We are already seeing problems, so there is a warning sign for the Government. The reality is that once off sales are allowed, as the hon. Member for Kensington (Felicity Buchan said, at the same hours as on licensed premises—almost with a sweep of a pen, with a very short period for councils to object—we will see an awful lot more sales off the premises at all hours of the day and night. We also have the big issue about the resources involved from the police and local councils to police it.
It is easy to say, as the Minister did, that the police have certain powers and there are powers for local authorities, but the issue is the resourcing. We cannot just do all of that in one go. A lot of licences are being applied for. There are more than 1,300 licensed premises across my borough as a whole. How many licensing officers are needed to do that work? The police have other things to do with their time—certainly that is the case in my constituency, where they are dealing with serious crime issues, as well as antisocial behaviour and managing and policing social distancing and covid-19 regulations. There is a lot on everyone’s plate. We want to support businesses, but a three-month review after this has been in place would give the Government the chance to come back and either reassure us that it is all fine everywhere, or, if there are problems, look at ways of addressing that. The Minister has heard today from the Labour Front Benchers that there is strong support to get the economy going, and backing to make sure that businesses can survive the next period, as we still live in the pandemic. That is really important, certainly in a constituency such as mine with so many licensed premises, but we have to get that balance so that residents do not lose out.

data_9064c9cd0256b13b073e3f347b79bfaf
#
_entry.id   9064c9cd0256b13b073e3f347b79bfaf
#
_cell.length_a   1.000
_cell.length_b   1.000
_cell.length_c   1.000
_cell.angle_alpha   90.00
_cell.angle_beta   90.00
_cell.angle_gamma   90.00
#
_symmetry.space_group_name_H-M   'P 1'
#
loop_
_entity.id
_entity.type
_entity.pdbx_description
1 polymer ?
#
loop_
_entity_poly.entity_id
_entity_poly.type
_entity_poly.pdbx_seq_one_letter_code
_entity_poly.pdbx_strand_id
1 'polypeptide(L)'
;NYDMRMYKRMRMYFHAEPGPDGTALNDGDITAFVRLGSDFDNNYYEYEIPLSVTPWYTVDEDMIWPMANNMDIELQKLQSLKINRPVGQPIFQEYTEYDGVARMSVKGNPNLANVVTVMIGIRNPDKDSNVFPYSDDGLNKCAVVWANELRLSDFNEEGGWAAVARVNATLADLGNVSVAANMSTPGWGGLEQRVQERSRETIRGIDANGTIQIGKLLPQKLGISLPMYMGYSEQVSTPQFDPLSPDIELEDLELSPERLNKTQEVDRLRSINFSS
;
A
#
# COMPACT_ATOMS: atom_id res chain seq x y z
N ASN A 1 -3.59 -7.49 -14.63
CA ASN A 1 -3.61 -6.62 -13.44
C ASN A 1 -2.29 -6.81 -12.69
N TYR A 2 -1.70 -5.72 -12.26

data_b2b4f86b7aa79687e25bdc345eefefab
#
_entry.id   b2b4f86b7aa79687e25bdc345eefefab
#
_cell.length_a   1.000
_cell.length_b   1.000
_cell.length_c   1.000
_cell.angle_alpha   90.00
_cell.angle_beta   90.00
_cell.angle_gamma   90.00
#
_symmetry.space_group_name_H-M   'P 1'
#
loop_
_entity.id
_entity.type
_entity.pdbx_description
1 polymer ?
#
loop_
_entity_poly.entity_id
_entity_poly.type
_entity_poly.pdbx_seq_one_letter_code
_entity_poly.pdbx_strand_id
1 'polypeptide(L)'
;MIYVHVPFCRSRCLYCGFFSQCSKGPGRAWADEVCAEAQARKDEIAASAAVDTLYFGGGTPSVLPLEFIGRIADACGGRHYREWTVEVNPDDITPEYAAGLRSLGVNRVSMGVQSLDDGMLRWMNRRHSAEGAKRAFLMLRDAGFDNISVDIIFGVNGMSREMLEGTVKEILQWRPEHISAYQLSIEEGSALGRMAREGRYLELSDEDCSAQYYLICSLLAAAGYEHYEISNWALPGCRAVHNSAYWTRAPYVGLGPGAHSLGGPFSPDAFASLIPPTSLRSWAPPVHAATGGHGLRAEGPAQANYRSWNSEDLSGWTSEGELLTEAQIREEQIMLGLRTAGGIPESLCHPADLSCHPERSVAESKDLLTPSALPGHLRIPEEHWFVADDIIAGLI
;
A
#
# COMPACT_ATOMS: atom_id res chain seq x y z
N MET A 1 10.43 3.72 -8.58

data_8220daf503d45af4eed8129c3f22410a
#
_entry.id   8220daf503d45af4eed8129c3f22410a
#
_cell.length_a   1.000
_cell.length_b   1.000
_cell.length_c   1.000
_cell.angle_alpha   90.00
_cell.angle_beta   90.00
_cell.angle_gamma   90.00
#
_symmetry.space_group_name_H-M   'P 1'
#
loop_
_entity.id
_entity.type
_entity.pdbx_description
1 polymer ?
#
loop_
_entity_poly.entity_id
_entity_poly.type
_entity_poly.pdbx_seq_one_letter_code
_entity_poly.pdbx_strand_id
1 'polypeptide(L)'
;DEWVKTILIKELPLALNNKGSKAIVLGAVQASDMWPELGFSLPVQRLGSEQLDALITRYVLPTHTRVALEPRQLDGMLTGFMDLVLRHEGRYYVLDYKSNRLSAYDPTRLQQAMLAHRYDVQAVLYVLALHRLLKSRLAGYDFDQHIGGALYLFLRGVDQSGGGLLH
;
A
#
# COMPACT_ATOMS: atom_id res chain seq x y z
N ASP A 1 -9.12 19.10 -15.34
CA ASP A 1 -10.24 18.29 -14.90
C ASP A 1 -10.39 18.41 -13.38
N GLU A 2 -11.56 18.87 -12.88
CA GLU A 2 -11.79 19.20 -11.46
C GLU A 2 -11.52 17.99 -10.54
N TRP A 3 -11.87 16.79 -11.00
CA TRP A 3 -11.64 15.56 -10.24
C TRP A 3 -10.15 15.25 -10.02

This is a very mild amendment. Earlier, the Secretary of State rejected it because I had discussed a rolling amendment—I just say to the Minister that I had very little time to draft it and get advice about how to make it fit. I did not have time to discuss it in detail with the Government, otherwise I would have, and I know that other Members around the House agree with it.
I will not push the amendment to a vote today, but I am hoping that in the other place, they will have more time to think about, listen and reflect upon it, and that, in the meantime, the Government will also have time to reflect on it. Perhaps the Minister can give me some indication of whether this is something that the Government are willing to reflect on—to build in, simply, a three-month review point, so that three months after the Bill becomes an Act, the issue would come to the House again. A Minister would come to explain what is happening and we would have a debate about how this is working in our constituencies up and down the country, in the four nations of the UK, and we can make sure that we are getting it right. If there are problems then, the Government would have my backing to bring in certain powers to ensure that the antisocial behaviour that I fear this may herald is tackled, and I am sure that the Government would have the backing of other Members.
It would be helpful to hear from the Government about their thinking on this very mild amendment. We pushed for a review of the covid-19 legislation, which was pretty draconian. That was accepted by the Government and I propose this review in a similar spirit. I do not think that this will provide uncertainty for businesses. A review, when there has been such cross-party support in general for a proposal that supports businesses, is unlikely to completely reverse it, but it may allow for amelioration of some of the worst impacts if they materialise, as I fear they may in my constituency, or it may allow for different approaches to how the measures are applied in different nations of the UK, different regions or different cities.
They key thing is that if we have the review, it would give the Government and the House an option to look at this again. I think that something as draconian as this—the biggest change in licensing rules for decades—warrants a review. Some of these licences will be granted for a year if they pass through on the nod. A lot of them will go through very fast because of a lack of resources in local authorities. I urge the Minister to take my suggestion for this amendment constructively. I will not push it to a vote today because I recognise that, although the Bill is rushed, the amendment is also rushed. I hope, however, that the other place will consider it, that the Government will approach it thoughtfully and that when the Bill returns to this place, we can consider having a three-month review.